47. Mark Twain Loved Aldrich but Hated Portsmouth
  48. Creepy Characters from History
  49. The Unsung Columbus of New Hampshire
  50. Portsmouth Goes Whaling
  51. The Lost WPA Murals of Gladys Brannigan
  52. Waging Peace in 1905 Treaty of Portsmouth
  53. Subversive Nathan Parker Founded Unitarian Church in NH
  54. What the Cushing Family Left Us
  55. Fannie Sprague Murder Still Unsolved
  56. A Dangerous Love Affair with Fireworks
  57. Pirate Gold Recovered at Isles of Shoals
  58. Spreading the Gospel of Historic Portsmouth
  59. The First Perilous Voyage of Privateer Lynx
  60. When Playwrights Play With History
  61. How Harvard Helped Portsmouth and Vice Versa
  62. Fishing Adventures at the Isles of Shoals
  63. Vampire Lincoln Vs the Texas School Board
  64. Rare Photo Shows NH Revolutionary
  65. In Search of Black Yankee Imagery
  66. The Fall and Rise of Max Maynard
  67. Turning Seacoast Fact into Historical Fiction
  68. Writing History in the 21st Century
  69. Top 10 Seacoast Natural Disasters
  70. The Truth about Vintage Christmas
  71. NH Merchants Mint Their Own Money
  72. Privateer Lynx Heads East
  73. Best Clam Chowder Recipe is Our Family Heirloom
  74. Shifting Street Names is Portsmouth Tradition
  75. Thomsons were First NH Settlers in 1623
  76. Captain of Ironsides Starts Navy Yard
  77. Inside the Media Morgue
  78. How the Coolidge Family of Boston Saved Wentworth Mansion
  79. The Perils of Privateer Andrew Sherburne
  80. The Agony and the Ecstasy of James Kennard Jr
  81. What Happened to Portsmouth North End?
  82. Prehistoric Artifacts Discovered at Isles of Shoals
  83. Little Girl Opens Big Bridge
  84. Memoir of a Clever New England Girl
  85. Lincoln Supporters Trash Copperhead Newspaper
  86. Stamp Act Agent Burned in Effigy
  87. The Many Homes of Daniel Webster
  88. Louis de Rochemont in Hollywood NH
  89. Black Man with Washington Crossing the Delaware
  90. Ruth Blay Hanged Here in 1768
  91. Ice Storm Photos Frozen in Time
  92. Fire and Ice in Downtown Portsmouth
  93. York Indian Legend Might be Real
  94. White Men Invented Saint Aspinquid
  95. No Thanks Given to NH Founders
  96. The Fall and Rise of Portsmouth NH
  97. Tales of a Real Ghostbuster
  98. Letter to Portsmouth in 2123 AD
  99. Time Capsule Buried in 1998
  100. Love Letters of Dorothy Vaughan


  • History Matters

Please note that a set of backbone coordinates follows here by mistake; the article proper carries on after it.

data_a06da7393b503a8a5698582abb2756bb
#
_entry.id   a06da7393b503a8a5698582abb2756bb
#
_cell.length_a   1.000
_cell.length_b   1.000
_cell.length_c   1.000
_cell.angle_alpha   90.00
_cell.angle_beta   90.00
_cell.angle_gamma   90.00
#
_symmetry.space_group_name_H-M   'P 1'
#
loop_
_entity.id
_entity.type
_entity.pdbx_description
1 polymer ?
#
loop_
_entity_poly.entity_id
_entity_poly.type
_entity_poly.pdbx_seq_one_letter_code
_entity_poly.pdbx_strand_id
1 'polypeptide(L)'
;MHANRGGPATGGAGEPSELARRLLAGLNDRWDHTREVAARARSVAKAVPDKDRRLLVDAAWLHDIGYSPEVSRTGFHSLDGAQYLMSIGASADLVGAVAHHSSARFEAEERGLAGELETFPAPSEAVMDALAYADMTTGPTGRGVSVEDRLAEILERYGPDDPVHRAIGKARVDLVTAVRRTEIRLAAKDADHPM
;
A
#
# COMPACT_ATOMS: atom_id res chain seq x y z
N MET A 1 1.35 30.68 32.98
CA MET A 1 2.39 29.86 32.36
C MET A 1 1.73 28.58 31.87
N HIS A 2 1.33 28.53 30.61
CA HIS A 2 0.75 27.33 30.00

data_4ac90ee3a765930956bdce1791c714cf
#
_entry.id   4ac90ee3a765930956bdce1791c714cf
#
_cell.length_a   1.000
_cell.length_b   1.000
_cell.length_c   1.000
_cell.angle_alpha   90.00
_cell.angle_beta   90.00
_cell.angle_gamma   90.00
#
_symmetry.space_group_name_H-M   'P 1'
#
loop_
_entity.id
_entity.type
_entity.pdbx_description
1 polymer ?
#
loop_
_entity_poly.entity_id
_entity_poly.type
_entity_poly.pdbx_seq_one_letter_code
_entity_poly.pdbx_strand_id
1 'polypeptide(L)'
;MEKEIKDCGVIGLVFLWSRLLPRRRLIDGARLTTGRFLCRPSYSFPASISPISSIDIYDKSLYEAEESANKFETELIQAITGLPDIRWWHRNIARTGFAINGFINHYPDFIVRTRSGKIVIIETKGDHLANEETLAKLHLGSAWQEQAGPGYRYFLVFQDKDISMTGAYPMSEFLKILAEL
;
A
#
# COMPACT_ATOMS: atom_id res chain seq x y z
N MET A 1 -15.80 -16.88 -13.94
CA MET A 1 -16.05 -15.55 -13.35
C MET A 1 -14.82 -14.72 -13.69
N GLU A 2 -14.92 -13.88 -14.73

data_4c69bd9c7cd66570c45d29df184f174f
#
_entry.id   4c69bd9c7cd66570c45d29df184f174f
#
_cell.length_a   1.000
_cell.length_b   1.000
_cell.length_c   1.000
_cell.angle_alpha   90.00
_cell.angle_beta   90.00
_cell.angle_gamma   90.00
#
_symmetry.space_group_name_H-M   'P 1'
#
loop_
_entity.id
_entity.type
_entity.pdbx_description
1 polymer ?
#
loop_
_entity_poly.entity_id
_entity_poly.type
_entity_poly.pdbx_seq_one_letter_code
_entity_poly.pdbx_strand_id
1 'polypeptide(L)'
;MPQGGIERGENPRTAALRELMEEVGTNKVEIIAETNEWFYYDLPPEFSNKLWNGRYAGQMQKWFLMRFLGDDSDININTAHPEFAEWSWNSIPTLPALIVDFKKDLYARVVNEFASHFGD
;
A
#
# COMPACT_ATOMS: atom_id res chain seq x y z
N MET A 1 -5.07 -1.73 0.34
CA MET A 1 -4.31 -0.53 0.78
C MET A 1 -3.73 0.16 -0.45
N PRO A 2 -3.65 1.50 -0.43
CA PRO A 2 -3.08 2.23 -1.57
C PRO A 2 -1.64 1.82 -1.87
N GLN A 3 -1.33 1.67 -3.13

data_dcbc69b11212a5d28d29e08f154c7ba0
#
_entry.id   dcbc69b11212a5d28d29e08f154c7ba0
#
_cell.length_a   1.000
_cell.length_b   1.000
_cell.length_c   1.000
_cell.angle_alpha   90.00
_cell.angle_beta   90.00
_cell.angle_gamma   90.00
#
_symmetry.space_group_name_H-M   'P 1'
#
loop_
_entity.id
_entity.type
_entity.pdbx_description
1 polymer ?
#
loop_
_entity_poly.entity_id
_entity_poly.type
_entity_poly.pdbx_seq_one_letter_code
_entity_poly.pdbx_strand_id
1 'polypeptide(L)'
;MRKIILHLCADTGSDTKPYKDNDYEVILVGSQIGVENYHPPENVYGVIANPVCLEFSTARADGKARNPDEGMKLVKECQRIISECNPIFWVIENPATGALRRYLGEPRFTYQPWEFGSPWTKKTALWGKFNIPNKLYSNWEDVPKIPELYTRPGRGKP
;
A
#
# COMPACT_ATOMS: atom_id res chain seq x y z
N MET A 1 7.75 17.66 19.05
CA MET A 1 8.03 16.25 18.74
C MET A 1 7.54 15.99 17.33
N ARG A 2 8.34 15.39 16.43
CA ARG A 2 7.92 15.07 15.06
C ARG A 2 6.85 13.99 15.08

J. Dennis Robinson writer logo by Reggin LoganHISTORY MATTERS

    Seacoast History by author / editor J. Dennis Robinson, presented biweekly in collaboration with The Portsmouth Herald. (check the Monday Herald every other week for printed version). In "History Matters" Robinson explores regional history and its connection to modern issues in a dramatic and highly readable style. The author has been writing about the "America\'s Smallest Seacaost" (sm) for over two decades.For up to 100 original aritlces by JDR also click here to visit AS I PLEASE. For the latest news see the Portsmouth Herald online web site just click here.    

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  • As I Please



    The editor ponders history, mostly, in this popular Seacoast column. This index contains over 100 original columns by J. Dennis Robinson. The author has been writing about the "America's Smallest Seacaost" (sm) for over two decades.

    Article Count:
  • Historical Societies

    You will find a small historical society building in almost every town in the Seacoast region. Each is unique, run by its own cluster of local history fans and filled with curios. Most are in great need of funds and volunteer help. If you have more updated links, please send them along, and please -- help preserver your town history before it is too late.

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  • Jesse James Films

    Jesse James by J. Dennis RobinsonTHE DINGUS PROJECT
    Jesse James in the Movies

    At least 50 American films and documentaries include the character of outlaw Jesse James. The Dingus Project is one man\'s attempt to view ALL of those films. Writer J. Dennis Robinson began this project after writing a biography of Jesse James for children -- Jesse James, Legendary Outlaw, published in hardcover and paperback by Compass Point Books.The goal, besides watching a lot of movies, is to provide a quick databse that shows how few of these films are based on fact, and how widespread the "imaginary" view of Jesse James has grown. Thanks to Hollywood, the historic Jesse James has all but disappeared. So far we\'ve obtained copies of over 30 films and documentaries related to Mr/ James and we\'re posting them like crazy in anticipation of the Brad Pitt film to be released in 2007. Sure, it\'s crazy, but so was Jesse.